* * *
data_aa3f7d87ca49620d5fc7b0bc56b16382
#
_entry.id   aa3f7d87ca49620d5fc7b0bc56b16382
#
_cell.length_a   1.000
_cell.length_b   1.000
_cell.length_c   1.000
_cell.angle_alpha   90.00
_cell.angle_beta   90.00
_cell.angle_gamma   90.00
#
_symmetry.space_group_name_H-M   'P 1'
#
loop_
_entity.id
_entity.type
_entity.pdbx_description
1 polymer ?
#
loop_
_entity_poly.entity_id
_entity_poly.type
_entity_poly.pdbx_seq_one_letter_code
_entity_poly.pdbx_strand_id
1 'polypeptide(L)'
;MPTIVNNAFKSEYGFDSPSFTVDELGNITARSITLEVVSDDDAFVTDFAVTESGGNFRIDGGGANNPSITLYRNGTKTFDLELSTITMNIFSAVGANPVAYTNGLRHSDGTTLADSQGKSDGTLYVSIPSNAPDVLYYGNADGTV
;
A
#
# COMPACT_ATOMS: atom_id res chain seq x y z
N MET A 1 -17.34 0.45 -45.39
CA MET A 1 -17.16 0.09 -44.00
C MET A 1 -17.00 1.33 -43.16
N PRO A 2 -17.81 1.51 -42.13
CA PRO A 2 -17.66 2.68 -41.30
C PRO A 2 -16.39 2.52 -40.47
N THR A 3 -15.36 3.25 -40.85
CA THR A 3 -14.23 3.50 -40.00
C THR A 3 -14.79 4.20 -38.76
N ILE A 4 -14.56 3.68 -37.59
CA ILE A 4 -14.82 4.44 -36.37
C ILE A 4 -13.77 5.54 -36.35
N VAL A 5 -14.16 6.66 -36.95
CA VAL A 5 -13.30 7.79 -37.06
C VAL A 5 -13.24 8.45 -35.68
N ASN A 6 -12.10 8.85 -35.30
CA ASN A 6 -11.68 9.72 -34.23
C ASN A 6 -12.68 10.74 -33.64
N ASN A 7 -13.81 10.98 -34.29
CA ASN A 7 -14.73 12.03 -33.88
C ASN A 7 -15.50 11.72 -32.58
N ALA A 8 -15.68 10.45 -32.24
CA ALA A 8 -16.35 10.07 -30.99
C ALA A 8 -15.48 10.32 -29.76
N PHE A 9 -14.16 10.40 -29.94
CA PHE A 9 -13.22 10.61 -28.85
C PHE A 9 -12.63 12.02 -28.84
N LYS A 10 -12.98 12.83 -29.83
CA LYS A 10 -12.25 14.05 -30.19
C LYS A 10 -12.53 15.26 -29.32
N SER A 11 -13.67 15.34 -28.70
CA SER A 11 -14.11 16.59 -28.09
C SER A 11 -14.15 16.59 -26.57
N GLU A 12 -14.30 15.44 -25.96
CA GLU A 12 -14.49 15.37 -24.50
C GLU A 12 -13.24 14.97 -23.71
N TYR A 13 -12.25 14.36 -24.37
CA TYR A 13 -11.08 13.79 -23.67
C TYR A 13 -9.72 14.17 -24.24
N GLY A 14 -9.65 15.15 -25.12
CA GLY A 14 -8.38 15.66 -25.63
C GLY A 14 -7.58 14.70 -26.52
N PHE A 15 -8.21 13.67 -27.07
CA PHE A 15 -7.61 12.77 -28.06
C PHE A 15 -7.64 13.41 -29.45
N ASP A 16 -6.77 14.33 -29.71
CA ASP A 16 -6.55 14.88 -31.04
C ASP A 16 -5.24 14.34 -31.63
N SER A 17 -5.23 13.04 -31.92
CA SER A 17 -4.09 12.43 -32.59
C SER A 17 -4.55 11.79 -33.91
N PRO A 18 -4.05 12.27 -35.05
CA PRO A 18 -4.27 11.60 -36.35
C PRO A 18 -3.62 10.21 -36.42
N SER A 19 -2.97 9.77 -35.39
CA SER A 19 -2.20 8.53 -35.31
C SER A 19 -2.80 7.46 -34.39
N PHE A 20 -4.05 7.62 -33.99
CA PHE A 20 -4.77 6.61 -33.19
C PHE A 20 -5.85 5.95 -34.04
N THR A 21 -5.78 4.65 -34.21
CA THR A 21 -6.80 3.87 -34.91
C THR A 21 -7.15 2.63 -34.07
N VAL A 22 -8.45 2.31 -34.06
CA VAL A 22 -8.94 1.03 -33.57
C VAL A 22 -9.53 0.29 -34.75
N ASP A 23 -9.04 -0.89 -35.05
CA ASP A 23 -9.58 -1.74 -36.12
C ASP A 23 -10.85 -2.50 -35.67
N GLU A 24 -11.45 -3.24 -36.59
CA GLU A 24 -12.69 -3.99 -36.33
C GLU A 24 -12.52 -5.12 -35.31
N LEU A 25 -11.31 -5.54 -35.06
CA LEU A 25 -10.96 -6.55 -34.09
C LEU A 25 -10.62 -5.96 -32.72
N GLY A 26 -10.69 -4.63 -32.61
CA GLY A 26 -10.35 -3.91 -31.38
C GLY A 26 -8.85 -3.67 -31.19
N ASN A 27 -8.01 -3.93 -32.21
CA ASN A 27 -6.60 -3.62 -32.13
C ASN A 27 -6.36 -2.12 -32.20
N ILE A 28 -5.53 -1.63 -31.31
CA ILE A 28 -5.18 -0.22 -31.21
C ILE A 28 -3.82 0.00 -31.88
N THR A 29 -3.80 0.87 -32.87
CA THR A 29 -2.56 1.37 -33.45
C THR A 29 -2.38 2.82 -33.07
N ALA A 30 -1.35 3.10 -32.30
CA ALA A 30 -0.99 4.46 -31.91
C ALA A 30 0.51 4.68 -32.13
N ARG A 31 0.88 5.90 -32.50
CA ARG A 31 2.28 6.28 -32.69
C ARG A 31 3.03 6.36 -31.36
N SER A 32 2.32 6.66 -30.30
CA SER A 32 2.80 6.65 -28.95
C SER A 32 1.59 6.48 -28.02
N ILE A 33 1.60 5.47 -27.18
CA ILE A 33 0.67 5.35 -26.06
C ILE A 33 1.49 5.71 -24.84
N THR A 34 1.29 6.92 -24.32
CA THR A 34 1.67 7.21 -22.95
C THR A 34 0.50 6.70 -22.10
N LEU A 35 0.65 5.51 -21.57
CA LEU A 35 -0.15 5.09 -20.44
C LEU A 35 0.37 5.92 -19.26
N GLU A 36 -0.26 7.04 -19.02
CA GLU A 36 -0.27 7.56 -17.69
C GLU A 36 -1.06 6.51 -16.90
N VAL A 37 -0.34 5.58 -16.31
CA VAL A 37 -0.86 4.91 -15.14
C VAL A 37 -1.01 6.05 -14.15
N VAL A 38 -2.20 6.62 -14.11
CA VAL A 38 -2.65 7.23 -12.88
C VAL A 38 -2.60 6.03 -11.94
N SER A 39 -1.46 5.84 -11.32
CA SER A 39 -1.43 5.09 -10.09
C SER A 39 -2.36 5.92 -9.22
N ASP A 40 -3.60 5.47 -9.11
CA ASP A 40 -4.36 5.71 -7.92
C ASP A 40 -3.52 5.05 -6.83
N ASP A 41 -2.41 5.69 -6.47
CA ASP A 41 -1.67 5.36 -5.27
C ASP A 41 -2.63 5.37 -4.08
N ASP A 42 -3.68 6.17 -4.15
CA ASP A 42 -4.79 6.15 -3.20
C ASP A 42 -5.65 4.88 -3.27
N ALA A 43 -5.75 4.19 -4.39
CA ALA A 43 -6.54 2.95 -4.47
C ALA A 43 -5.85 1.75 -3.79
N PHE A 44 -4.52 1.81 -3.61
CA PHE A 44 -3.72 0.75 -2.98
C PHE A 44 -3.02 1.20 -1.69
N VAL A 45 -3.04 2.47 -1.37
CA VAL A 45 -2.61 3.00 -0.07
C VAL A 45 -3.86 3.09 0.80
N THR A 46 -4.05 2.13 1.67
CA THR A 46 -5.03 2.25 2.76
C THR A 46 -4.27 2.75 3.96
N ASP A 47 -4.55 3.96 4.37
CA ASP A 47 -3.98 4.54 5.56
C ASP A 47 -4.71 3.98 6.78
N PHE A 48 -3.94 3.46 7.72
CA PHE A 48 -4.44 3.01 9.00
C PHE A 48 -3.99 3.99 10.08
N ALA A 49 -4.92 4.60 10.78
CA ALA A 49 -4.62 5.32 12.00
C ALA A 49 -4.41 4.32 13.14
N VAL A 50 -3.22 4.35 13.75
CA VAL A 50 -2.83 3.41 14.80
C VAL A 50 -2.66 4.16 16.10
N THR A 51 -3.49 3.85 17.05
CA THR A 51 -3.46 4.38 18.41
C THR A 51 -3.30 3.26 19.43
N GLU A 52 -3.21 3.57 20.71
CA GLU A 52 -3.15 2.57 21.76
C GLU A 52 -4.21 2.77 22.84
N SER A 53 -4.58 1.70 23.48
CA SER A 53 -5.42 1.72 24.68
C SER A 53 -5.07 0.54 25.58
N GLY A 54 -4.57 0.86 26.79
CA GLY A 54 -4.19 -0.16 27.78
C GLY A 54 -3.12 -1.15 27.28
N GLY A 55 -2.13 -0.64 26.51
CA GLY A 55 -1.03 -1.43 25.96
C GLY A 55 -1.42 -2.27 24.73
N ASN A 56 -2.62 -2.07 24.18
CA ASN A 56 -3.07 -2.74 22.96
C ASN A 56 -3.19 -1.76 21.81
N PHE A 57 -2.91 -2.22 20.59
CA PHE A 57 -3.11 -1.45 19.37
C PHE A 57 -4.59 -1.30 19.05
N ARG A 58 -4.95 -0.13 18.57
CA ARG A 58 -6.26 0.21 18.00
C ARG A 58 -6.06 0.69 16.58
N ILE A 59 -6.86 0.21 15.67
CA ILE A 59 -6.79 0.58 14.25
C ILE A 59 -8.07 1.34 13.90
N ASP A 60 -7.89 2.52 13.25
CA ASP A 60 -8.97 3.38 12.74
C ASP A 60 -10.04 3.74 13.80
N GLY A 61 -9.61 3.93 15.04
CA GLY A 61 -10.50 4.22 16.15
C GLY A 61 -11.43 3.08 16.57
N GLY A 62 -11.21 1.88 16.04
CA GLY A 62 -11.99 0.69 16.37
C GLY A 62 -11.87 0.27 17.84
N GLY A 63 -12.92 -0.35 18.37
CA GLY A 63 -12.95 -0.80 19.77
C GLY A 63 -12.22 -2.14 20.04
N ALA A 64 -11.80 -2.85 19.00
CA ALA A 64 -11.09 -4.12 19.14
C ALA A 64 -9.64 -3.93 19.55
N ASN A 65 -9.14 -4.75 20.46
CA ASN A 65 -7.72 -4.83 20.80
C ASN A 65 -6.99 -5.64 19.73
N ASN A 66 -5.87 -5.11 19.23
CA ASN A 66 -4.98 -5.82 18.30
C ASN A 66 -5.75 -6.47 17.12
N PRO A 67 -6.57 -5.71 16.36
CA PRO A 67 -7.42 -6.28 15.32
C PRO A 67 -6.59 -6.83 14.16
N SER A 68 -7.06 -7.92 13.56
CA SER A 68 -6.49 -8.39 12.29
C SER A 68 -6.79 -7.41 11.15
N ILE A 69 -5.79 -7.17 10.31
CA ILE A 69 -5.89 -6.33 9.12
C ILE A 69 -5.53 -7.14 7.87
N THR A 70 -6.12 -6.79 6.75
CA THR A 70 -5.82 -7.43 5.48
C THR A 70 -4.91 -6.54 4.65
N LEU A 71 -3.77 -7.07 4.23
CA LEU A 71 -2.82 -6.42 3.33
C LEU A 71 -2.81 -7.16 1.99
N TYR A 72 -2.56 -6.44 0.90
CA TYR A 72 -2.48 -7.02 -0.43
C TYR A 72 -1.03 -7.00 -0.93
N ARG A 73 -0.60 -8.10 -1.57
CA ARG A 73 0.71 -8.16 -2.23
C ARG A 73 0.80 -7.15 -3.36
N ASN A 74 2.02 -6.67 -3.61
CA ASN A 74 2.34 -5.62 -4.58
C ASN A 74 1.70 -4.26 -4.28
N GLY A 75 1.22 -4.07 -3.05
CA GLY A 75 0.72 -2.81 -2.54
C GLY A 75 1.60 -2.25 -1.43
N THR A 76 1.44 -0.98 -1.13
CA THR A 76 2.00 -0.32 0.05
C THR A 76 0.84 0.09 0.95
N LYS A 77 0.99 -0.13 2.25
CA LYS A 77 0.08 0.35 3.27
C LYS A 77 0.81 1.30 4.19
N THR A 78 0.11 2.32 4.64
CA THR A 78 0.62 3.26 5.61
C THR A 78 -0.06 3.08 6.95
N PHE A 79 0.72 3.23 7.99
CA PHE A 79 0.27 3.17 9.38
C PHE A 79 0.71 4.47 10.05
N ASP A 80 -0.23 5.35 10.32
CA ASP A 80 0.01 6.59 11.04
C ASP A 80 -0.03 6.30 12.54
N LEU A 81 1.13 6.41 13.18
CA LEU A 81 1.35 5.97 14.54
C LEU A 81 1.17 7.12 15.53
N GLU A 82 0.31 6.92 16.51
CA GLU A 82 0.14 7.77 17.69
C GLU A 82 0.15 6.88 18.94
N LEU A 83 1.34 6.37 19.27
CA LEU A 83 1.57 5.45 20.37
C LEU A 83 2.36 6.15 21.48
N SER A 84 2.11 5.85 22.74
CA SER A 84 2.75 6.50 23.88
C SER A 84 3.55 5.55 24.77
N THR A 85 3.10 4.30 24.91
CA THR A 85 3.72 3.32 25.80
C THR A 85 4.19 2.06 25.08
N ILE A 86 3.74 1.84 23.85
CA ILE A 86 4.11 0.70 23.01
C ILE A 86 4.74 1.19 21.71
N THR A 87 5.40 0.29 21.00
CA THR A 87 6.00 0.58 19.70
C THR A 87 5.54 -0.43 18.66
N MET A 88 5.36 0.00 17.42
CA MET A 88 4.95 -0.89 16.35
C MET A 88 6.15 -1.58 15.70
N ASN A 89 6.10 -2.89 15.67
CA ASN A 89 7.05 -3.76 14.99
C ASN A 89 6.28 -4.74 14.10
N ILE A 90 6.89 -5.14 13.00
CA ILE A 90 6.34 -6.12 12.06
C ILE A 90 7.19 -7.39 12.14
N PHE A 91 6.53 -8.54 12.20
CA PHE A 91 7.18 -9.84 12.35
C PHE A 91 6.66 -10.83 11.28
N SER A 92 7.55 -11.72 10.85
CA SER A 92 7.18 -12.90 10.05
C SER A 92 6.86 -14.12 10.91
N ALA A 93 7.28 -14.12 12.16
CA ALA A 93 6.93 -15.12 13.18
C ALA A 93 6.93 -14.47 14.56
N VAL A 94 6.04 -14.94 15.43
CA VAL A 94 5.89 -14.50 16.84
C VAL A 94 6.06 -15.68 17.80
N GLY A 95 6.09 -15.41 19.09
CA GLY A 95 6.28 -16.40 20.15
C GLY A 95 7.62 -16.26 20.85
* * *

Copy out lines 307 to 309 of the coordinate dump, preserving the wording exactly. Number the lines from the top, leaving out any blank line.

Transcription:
N ALA A 93 7.28 -14.12 12.16
CA ALA A 93 6.93 -15.12 13.18
C ALA A 93 6.93 -14.47 14.56